Another quote from the great novelist:

“It isn’t Trump as a character, a human type—the real-estate type, the callow and callous killer capitalist—that outstrips the imagination. It is Trump as President of the United States.

“I was born in 1933,” he continued, “the year that F.D.R. was inaugurated. He was President until I was twelve years old. I’ve been a Roosevelt Democrat ever since. I found much that was alarming about being a citizen during the tenures of Richard Nixon and George W. Bush. But, whatever I may have seen as their limitations of character or intellect, neither was anything like as humanly impoverished as Trump is: ignorant of government, of history, of science, of philosophy, of art, incapable of expressing or recognizing subtlety or nuance, destitute of all decency, and wielding a vocabulary of seventy-seven words that is better called Jerkish than English.”

That’s a tremendous analysis of a very, very bad dude. Believe me.

I would love to hear Roth’s take on the brown eminence behind Trump, Steve Bannon. I’ve been shouting from the rooftops about Bannon since last summer. I’m glad people are finally taking notice of this sinister albeit rumpled figure. Trump is not only Putin’s useful idiot, he’s Bannon’s as well.

I’ll give Philip Roth the last word:

“My novel wasn’t written as a warning. I was just trying to imagine what it would have been like for a Jewish family like mine, in a Jewish community like Newark, had something even faintly like Nazi anti-Semitism befallen us in 1940, at the end of the most pointedly anti-Semitic decade in world history. I wanted to imagine how we would have fared, which meant I had first to invent an ominous American government that threatened us. As for how Trump threatens us, I would say that, like the anxious and fear-ridden families in my book, what is most terrifying is that he makes any and everything possible, including, of course, the nuclear catastrophe.”

 

Pulp Fiction Thursday: The Food Of The Gods

H.G. Wells was one of the first “grown up” writers I read as a kid. And The Food Of The Gods was my first Wellsian experience. Who among us doesn’t love giant mutant animals going berserk?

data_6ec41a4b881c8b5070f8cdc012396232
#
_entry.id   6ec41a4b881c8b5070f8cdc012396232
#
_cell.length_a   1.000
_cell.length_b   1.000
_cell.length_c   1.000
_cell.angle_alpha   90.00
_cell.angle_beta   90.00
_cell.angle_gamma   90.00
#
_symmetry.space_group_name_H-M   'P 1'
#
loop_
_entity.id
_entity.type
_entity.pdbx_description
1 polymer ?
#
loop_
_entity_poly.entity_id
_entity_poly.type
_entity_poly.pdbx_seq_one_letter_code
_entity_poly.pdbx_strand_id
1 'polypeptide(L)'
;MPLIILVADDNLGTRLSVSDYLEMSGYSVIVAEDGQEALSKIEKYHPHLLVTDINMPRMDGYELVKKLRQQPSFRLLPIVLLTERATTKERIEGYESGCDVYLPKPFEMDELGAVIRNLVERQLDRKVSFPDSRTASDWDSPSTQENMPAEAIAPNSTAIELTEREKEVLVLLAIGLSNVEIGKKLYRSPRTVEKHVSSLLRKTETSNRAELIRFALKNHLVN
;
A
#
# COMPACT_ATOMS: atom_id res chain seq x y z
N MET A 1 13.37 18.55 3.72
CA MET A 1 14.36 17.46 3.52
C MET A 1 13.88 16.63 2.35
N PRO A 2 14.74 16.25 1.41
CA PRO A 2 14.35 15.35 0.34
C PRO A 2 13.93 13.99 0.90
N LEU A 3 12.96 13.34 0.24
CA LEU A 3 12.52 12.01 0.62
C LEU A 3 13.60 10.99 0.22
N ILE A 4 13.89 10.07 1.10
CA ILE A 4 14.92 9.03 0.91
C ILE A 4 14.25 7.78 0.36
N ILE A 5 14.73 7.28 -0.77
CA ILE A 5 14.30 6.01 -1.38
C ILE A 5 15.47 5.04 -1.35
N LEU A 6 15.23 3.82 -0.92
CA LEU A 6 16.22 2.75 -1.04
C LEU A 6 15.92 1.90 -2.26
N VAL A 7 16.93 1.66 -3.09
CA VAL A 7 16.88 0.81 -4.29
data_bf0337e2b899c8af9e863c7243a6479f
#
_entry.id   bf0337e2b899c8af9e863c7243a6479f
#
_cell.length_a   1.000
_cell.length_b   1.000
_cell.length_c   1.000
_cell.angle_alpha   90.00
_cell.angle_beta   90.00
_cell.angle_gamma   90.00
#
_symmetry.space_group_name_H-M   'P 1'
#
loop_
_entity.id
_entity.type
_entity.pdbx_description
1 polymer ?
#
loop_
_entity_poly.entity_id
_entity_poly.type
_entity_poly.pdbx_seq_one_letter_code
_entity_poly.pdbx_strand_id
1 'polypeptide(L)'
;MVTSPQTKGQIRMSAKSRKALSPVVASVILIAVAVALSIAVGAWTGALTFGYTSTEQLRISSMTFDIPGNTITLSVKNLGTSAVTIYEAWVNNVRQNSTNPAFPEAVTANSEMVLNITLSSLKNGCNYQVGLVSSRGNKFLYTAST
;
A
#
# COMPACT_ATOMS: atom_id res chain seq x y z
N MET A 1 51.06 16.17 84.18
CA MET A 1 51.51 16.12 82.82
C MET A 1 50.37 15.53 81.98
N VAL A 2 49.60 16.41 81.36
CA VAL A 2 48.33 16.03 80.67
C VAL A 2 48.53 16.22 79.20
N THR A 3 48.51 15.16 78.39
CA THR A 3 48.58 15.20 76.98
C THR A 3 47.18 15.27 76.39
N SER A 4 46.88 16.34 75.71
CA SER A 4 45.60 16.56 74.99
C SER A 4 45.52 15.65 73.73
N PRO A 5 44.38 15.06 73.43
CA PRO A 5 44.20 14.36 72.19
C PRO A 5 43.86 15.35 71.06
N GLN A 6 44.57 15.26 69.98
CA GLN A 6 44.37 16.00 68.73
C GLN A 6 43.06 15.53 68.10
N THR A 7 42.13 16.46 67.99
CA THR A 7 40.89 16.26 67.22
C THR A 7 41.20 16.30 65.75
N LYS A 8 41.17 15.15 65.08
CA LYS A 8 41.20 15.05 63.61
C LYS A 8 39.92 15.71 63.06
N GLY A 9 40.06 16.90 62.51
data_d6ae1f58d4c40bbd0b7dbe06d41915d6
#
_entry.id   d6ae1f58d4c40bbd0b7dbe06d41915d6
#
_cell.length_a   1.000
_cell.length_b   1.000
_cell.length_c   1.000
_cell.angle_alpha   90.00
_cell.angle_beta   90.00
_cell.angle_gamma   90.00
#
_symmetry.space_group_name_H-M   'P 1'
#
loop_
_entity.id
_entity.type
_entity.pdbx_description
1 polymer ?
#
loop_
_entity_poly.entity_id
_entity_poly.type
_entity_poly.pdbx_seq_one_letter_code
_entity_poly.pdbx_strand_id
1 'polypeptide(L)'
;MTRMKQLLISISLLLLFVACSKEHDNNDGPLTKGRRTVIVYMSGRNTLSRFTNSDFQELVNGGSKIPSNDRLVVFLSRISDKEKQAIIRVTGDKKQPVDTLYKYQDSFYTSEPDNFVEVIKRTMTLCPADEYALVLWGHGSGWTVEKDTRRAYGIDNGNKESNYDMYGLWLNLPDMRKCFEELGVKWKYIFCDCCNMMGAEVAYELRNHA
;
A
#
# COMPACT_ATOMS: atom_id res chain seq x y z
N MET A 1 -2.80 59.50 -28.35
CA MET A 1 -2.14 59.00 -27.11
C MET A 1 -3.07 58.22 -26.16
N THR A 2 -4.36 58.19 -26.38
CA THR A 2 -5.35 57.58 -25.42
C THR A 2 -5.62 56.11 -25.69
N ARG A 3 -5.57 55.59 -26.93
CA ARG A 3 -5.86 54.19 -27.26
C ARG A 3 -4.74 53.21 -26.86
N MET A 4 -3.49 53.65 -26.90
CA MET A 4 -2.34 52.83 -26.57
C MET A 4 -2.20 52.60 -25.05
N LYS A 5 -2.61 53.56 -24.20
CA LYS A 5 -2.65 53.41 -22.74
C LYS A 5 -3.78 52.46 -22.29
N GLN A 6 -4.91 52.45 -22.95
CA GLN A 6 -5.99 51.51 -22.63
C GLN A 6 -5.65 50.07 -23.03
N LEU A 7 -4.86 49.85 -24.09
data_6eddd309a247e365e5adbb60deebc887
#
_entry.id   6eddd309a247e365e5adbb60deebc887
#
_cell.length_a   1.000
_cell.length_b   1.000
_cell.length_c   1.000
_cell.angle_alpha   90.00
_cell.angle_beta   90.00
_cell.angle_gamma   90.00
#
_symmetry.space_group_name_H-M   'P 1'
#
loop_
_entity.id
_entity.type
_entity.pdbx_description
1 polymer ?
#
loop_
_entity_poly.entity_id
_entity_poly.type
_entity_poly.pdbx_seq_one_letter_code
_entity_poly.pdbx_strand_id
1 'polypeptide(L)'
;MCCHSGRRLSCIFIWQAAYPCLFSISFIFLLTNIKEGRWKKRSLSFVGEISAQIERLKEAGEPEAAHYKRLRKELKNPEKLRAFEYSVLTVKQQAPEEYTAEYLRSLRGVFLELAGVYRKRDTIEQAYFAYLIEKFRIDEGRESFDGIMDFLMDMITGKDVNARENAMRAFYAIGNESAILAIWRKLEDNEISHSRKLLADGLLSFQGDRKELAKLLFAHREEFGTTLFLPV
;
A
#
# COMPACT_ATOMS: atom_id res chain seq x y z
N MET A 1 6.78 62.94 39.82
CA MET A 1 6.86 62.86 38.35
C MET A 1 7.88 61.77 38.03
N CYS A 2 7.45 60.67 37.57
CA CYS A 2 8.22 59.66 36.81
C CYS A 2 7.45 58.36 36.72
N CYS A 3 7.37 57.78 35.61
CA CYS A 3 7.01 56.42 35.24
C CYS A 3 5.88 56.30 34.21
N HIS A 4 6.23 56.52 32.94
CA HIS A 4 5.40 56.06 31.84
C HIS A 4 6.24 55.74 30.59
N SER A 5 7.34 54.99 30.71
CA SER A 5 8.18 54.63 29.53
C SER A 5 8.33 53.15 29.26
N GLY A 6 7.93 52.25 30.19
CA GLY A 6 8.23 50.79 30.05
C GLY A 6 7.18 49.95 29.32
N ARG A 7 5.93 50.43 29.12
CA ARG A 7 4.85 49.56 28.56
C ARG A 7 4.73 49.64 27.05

The Food Of The Gods has been published in many forms. It has even been adapted as a comic book on two occasions.

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Can’t you just imagine the chap in the bowler saying: “What ho. It’s a giant chicken.”

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Finally, there was a cheesy movie version made in 1976:

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Pulp Fiction Thursday: Johnny Staccato

I had never heard of Johnny Staccato until I went a googling. It turns out to be one of the first examples of a book that was inspired by a teevee series. The series in question was about a shamus/jazz pianist named Johnny Staccato who was played by my countryman, John Cassavettes.

We begin in reverse order with the book.

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Here’s a promo image for the show:

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Here’s the series theme song:

Finally, it’s time for some serious lagniappe, the pilot episode:

The Fog Of MLK Day History

I was among those NOT surprised when a tweet from some bozo in Biloxi “revealed” that today is Great Americans Day in the Magnolia State. White Southern conservatives have long resisted the holiday, massively. At least MLK *was* an American hero even if the Confederates his memory has been erroneously linked to were not.

The social media discussion of the Insult Comedian’s idiotic attack on John Lewis has been deeply shallow. Anyone surprised? I thought not. On the right, Lewis has been called a minor figure in the Civil Rights movement. On the left, I saw multiple tweets referring to him as a King lieutenant. Neither are true: he was a major figure as one of the leaders of SNCC and was often an irritant to MLK’s SCLC. Lewis was an ally, not a lieutenant.

I wish people would consult with Mr. Google so their social media sophistry would have a scintilla of substance. Better yet, read David Halberstam’s The Children to learn more about John Lewis. Shorter Adrastos, put down the smart  phone and read a book.

Happy MLK Day, y’all.

The Fog Of History: Mark Twain On The First Gilded Age

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In 1873 Mark Twain and Charles Dudley Warner published a novel called The Gilded Age: A Tale Of Today. It was one of the few times Sam Clemens worked in a band and not as a solo artist. End of tortured musical analogy. The book was not merely a “tale of today,” like much of Twain’s best satire it remains applicable to *our* today.

The Gilded Age was not specifically about the political culture of the era, but the term has come to be associated with the excesses of the one-party pro-plutocratic Republican rule of the postbellum age. I believe that the-ugh-Trump Era will be a New Gilded Age with the Darnold as robber baron-in-chief. We’ve had other Gilded Ages, but I expect the next four years will be among the most corrupt in our history. The fish rots from head, after all, and nobody is rottener than the Insult Comedian. Imagine the stench when the nutria pelt atop his head begins to melt. It’s bound to smell like cotton candy piss.

Pondering the man I insist on calling Sam Clemens (we’re old literary friends and brothers in satire) resulted in a Google search for quotes that are applicable to both his time and our own. History *always* repeats, y’all.

Below are a few Twain nuggets that I have excavated from the recesses of the internet mine. I’m all about tortured analogies today and they’re mine all mine. I am, however, neither a miner nor a 49er and don’t have a daughter named Clementine…